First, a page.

The Homeowner’s Guide to Central Air Conditioning
A central air conditioner can make a home comfortable in almost any climate, no matter how hot and muggy it is outside.
Everything You Need to Know About Central Air
Have you ever wondered what exactly people mean when they talk about central air conditioning? Or maybe you’re in the market for a new central air conditioner? Here are the basics of central air, and how to choose a system that works for your needs.
How Does Central Air Work?
A central air conditioner cools in a single location, then distributes that cooled air throughout the house using a series of fans and ducts. When connected to the home’s furnace, the combined central heating and cooling is frequently called “forced air.”
Central air conditioning is an alternative to room air conditioners, such as window units or ductless mini-splits, which cool only the area directly around them.
Types of Central Air Conditioning
Heating and cooling terminology can be confusing because many terms mean different things to a pro or a homeowner. For example, did you notice that in our definition of central air, we didn’t mention how the air is cooled? Systems such as evaporative coolers and geothermal units also cool air in a single location and pump it throughout the house, but they are not normally considered central air conditioners.
So when discussing central air conditioners, we’re really looking at refrigerant-based systems that circulate the interior air of the home. These come in two basic types: split or packaged units.
The “classic” central air conditioner is a split unit, with a compressor and condenser on the outside of the house and the evaporator coils on the inside. It usually uses the same air handling unit (the air intake and fan) as the furnace. Split units make up the bulk of central air conditioners in U.S. homes.
Packaged units encase the air conditioning and air handling unit in a single cabinet, often located outside. They can also be packaged with the furnace or heat pump, making them ideal for homes with limited indoor space.
How to Choose a Central Air Conditioner
The primary factors to consider when choosing a central air conditioner are efficiency, functionality and sizing.
Efficiency is the easiest to put a number on. All air conditioners have a Seasonal Energy Efficiency Ratio (SEER). The higher the SEER, the more energy efficient the AC unit. The exact savings you’ll see with a higher SEER depend on your usage and the climate where you live.
The functionality of a central air system is largely controlled by your thermostat. If you want a system that integrates with your smartphone or virtual voice assistant, look for a smart thermostat. You may also want to consider features such as motion sensors or remote temperature sensors. These allow your HVAC system to view your home as a full unit, rather than just the room where the thermostat is located.
Sizing is extremely important in choosing the right air conditioner, but it’s also the most complicated to discuss. An air conditioner that’s too small for a home will run constantly, while a unit that’s too big will cool your house too fast and turn off before it completes a full cycle. This “short cycle” doesn’t give it time to remove the humidity from the air. That inefficiency not only makes the home feel warmer, but it’s more expensive to run. (For a deeper look at this dip in efficiency, check out this fact sheet from Energy Star.)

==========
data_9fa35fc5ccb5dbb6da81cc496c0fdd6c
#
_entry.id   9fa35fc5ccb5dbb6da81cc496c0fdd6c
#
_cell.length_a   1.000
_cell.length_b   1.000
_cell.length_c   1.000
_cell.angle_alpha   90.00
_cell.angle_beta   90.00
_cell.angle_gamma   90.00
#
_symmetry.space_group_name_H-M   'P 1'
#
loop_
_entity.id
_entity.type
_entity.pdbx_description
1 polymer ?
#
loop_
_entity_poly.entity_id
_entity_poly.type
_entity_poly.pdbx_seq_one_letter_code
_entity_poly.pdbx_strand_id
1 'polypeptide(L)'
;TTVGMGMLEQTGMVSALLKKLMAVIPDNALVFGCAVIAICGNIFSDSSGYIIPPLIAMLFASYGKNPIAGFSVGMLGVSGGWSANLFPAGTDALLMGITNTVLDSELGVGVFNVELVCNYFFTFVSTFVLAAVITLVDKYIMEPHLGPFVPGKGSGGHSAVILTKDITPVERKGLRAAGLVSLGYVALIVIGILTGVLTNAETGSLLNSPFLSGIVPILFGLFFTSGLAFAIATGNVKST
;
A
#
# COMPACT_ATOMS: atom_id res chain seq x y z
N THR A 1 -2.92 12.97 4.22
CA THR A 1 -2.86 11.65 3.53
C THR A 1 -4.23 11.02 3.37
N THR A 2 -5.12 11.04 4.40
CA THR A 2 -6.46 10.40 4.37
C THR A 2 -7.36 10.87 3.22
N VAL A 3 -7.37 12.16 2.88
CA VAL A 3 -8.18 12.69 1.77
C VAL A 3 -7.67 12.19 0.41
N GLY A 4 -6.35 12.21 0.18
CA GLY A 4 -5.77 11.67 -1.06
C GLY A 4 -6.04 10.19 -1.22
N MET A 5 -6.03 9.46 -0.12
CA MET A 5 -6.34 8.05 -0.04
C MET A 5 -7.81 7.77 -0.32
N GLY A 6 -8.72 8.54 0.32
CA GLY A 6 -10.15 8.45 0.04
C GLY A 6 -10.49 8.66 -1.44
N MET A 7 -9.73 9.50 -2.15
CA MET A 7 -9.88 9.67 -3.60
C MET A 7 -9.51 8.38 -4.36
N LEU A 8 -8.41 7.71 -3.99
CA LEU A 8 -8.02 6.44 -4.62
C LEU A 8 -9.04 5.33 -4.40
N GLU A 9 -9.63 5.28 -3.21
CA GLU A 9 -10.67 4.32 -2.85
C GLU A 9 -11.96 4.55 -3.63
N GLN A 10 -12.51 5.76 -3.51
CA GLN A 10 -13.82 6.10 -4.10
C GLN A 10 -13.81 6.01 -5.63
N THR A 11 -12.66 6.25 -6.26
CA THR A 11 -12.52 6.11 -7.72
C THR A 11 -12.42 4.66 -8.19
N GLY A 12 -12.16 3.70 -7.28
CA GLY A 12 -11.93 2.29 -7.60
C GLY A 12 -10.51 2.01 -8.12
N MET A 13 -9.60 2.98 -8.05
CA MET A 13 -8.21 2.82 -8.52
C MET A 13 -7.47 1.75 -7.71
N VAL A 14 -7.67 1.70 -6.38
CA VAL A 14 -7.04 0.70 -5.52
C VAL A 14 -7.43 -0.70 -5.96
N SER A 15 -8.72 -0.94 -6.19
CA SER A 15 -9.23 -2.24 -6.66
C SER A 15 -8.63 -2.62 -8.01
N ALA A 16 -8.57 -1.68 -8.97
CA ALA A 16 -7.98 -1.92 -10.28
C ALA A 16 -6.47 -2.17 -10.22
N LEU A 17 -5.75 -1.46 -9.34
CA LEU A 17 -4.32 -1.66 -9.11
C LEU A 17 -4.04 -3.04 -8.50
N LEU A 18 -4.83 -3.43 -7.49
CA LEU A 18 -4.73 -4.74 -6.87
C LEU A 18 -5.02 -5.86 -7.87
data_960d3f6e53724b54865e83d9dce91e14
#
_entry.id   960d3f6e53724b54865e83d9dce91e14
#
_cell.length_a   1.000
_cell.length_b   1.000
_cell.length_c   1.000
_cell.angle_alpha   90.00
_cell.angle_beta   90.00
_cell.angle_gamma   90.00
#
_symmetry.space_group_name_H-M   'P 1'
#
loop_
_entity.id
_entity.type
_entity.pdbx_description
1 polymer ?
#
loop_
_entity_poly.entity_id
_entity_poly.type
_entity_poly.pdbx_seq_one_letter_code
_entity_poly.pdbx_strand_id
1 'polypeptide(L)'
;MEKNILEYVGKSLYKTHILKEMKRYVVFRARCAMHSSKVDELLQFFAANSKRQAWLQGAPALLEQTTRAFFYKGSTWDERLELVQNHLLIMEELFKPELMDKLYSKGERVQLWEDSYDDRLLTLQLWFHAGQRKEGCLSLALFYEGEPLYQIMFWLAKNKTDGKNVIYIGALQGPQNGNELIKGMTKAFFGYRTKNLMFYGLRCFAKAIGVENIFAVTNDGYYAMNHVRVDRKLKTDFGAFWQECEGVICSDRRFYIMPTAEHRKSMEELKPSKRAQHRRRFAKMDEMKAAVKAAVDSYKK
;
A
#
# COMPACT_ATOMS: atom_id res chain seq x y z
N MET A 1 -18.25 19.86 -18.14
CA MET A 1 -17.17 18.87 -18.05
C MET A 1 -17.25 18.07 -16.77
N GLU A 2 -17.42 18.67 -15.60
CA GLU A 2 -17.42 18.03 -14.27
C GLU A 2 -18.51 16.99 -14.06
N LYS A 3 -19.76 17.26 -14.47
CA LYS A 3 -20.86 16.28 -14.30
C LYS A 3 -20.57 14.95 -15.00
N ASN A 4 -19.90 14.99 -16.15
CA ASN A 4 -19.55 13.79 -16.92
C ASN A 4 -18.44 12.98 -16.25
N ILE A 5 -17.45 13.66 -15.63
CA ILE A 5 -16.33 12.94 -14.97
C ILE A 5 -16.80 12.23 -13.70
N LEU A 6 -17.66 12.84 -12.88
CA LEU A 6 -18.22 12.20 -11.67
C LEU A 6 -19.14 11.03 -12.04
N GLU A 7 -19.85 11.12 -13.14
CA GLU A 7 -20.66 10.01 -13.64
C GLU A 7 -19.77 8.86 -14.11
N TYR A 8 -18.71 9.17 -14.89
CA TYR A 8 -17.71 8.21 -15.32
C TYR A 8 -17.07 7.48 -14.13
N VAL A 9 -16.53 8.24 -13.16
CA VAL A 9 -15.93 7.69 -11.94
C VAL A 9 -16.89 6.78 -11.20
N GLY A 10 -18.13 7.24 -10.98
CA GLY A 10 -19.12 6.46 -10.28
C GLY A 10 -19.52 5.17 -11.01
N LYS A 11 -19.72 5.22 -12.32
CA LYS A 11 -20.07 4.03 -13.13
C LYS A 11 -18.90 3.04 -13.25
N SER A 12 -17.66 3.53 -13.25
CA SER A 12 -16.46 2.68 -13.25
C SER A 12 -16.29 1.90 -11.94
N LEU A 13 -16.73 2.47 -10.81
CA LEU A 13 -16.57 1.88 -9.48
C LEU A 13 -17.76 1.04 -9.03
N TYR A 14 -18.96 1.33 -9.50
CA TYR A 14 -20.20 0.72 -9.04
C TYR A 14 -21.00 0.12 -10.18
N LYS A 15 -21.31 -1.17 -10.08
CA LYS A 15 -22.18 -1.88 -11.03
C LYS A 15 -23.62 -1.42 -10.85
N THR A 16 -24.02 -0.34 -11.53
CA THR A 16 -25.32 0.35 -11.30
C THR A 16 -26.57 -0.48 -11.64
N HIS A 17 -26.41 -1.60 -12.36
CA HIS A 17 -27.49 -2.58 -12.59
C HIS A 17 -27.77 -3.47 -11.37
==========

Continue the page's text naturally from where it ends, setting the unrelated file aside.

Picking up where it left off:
A perfectly-sized air conditioner will cool your house to the desired temperature, then turn off until it’s needed again. That complete cycle is the key to lowering your energy bills.
Unfortunately, sizing is complicated. A pro will perform what’s known as a Manual J calculation to determine the proper AC size for your home. This calculation takes into account the region where you live, your home’s size, the AC SEER rating, type of insulation, number of windows and doors and sun exposure.
It’s possible to ballpark the size of AC you need using the square footage of your home, but it’s essential to factor in the local climate. Your best bet is to consult with a HVAC installer near you.
Central Air Cost and Installation
Central air costs vary with the size of the home and the extent of any existing air ducts. Older homes with radiators or electric floorboard heat would need extensive work, while homes with forced air furnaces have a much simpler upgrade.
On average, a new central air conditioner will cost between $4,000 and $7,000 installed.
A central air conditioning installation is usually best left to a licensed pro. Although AC can be installed by a DIYer with sufficient experience, the number of required skills and the potential for voiding a warranty through improper installation means it’s usually wiser to hire out the job.
Central Air Warranties and Repair
A new central air conditioner should be expected to last about 20 years. So select a manufacturer who warranties their equipment, and an installer who will be around to help with any potential problems with the mechanicals and electronics.
Most central air systems are relatively low maintenance. The easiest and most important maintenance item is to change the filter as needed. A filter will last one to six months, depending on the filter type and whether you have a houseful of pets or are allergy sensitive.
Other maintenance includes cleaning the exterior unit and interior duct system as needed. Expect to pay $150 to $200 a year for maintenance and repairs unless you choose to do the work yourself.